By John Tarleton
Herold Noel’s homeless ordeal is over, thanks to a wave of media attention he received after being featured on the cover of the Dec. 22 Indypendent. But, the Iraq War vet vows to continue his battle.
“My fight might be over, but it’s not over for all the veterans who are still in my situation,” Noel told a small crowd of reporters and camerapersons on Jan. 26 when he moved into a donated apartment in the Bronx. “I won’t stop fighting for everyone who ends up like me.”
Noel, 25, a Flatbush native, participated in the March 2003 invasion of Iraq as a member of the 3rd Infantry 7th Cavalry. He later saw intense combat near Falluja before being honorably discharged in December 2003. A series of misfortunes left Noel, his wife and their three children homeless by last summer. When The Indypendent broke his story (“Soldier’s Story: A Perilous Journey from Flatbush to Falluja And Back Leaves Herold Noel Out In The Cold”), he was living outside in the middle of the winter while his wife and children stayed with relatives.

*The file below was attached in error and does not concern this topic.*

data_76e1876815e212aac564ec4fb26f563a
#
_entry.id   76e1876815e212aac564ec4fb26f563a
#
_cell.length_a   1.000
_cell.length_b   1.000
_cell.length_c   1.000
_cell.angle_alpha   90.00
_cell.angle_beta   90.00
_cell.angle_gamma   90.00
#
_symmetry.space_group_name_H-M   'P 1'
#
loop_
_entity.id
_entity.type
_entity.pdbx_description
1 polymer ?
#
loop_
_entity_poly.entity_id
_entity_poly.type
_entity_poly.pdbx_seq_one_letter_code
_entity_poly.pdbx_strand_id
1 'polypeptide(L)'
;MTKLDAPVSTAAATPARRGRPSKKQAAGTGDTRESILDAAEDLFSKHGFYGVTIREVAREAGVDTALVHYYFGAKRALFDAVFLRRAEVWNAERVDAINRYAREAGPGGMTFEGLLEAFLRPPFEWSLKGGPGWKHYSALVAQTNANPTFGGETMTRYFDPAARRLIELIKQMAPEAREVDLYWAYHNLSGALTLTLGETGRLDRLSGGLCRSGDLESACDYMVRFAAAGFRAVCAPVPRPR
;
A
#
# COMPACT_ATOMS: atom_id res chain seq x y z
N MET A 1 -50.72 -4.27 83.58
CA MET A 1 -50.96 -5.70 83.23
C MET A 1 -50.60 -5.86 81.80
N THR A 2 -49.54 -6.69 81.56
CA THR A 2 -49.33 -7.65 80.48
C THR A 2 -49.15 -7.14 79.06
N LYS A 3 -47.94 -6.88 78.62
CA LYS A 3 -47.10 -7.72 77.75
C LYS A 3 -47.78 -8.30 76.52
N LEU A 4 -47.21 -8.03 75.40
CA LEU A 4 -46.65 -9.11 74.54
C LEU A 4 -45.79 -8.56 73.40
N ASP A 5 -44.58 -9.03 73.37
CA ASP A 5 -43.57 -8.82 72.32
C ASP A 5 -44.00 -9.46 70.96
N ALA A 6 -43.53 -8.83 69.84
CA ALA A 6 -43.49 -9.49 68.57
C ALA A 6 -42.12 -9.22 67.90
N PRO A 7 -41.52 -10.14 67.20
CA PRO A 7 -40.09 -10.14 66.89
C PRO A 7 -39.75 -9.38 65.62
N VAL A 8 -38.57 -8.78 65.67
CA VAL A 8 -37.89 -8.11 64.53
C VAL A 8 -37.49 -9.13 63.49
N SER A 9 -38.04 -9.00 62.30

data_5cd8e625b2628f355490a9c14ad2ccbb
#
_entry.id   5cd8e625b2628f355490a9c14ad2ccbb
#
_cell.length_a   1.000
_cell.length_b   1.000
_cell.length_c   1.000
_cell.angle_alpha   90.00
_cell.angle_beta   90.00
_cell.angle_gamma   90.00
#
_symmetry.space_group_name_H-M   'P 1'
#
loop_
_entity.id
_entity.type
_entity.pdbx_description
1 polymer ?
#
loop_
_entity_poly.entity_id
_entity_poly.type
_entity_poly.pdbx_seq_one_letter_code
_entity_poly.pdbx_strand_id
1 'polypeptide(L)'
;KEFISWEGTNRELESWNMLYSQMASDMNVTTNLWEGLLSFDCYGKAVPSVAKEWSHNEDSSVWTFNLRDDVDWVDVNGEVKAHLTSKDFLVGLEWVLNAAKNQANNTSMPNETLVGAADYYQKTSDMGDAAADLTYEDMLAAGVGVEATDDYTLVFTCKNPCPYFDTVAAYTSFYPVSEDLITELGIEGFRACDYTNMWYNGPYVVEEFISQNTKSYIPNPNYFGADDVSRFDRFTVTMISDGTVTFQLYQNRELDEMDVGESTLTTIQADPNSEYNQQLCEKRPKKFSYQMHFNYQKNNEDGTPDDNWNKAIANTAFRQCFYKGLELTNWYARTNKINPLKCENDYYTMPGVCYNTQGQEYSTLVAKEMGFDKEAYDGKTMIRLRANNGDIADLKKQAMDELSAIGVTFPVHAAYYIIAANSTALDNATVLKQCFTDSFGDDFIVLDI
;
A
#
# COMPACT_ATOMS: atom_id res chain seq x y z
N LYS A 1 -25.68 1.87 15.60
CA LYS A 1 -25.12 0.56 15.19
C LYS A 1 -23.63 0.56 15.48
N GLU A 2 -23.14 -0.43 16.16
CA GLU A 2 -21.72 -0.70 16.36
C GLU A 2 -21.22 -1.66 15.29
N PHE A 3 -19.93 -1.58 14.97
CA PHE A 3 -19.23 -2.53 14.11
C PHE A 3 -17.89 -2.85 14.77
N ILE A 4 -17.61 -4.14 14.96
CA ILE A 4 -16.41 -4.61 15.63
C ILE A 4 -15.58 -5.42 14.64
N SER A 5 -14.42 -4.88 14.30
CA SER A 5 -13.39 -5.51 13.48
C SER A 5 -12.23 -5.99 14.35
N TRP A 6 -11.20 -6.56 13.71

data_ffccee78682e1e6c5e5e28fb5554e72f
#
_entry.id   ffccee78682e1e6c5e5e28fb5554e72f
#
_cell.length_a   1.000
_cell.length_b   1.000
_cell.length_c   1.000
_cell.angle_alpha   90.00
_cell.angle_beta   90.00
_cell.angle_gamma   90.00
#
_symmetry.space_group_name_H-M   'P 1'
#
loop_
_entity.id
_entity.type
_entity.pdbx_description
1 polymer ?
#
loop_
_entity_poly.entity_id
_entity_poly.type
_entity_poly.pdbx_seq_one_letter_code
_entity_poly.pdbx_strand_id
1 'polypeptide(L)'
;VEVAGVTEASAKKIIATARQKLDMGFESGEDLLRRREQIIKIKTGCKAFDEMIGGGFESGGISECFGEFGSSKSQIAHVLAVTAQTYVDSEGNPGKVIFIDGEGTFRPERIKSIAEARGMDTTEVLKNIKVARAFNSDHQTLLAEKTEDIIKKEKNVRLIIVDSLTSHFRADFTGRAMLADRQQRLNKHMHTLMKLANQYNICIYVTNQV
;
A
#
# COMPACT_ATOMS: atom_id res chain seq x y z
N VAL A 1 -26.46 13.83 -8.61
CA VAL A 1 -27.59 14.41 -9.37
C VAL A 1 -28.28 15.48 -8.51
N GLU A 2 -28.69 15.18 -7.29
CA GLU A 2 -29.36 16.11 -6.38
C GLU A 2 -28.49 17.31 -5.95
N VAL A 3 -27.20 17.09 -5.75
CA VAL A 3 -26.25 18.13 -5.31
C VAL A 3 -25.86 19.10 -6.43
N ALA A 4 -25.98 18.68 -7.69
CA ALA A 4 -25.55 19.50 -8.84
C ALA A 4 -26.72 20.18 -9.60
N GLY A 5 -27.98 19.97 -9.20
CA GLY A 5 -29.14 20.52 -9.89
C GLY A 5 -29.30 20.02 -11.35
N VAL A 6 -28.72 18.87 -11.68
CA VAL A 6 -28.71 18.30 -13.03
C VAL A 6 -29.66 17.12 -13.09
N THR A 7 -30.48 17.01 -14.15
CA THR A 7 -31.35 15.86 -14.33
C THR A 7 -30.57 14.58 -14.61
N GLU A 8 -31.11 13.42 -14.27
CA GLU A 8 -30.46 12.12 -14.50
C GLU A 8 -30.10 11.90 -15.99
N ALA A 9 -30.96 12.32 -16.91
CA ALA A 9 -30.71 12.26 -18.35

Noel’s story was subsequently picked up by Democracy Now!, CBS, CNN, The New York Post, the UK Guardian as well as a number of web sites. In January, an anonymous donor contacted Operation Truth (optruth.org), an Iraq vets group, and gave Noel $18,500 through a nonprofit community organization, enough to cover rent for a year plus furnishings for his new digs.
Noel, his wife and their one-year-old son will stay for the first month in his one-room apartment in East Tremont. They will then move into a three-room apartment in Mott Haven and be reunited with their twin five-year-olds.
“It feels good. I’m excited about the situation,” says Noel, who is receiving treatment for post-traumatic stress disorder and is still looking for a job. “I’m enjoying the simple things in life, like being able to walk around in your house with your boxers on.”
Ricky Singh, director of the Homeless Veterans Reintegration Program at the Brooklyn-based Black Veterans for Social Justice (BVSJ) helped work on Noel’s case. While pleased with Noel’s good fortune, Singh told The Indypendent that about a half-dozen Iraq vets had come to BVSJ in the past two weeks looking for help. Singh expects the numbers to continue increasing. He says ultimately the fate of returning Iraq vets will depend on the government’s commitment to providing services like transitional housing and mental health care, not individual acts of charity.
“We’re finding resources for the war,” Singh says. “But we’re not finding the resources for the back end of the operation, which is taking care of veterans when they return.”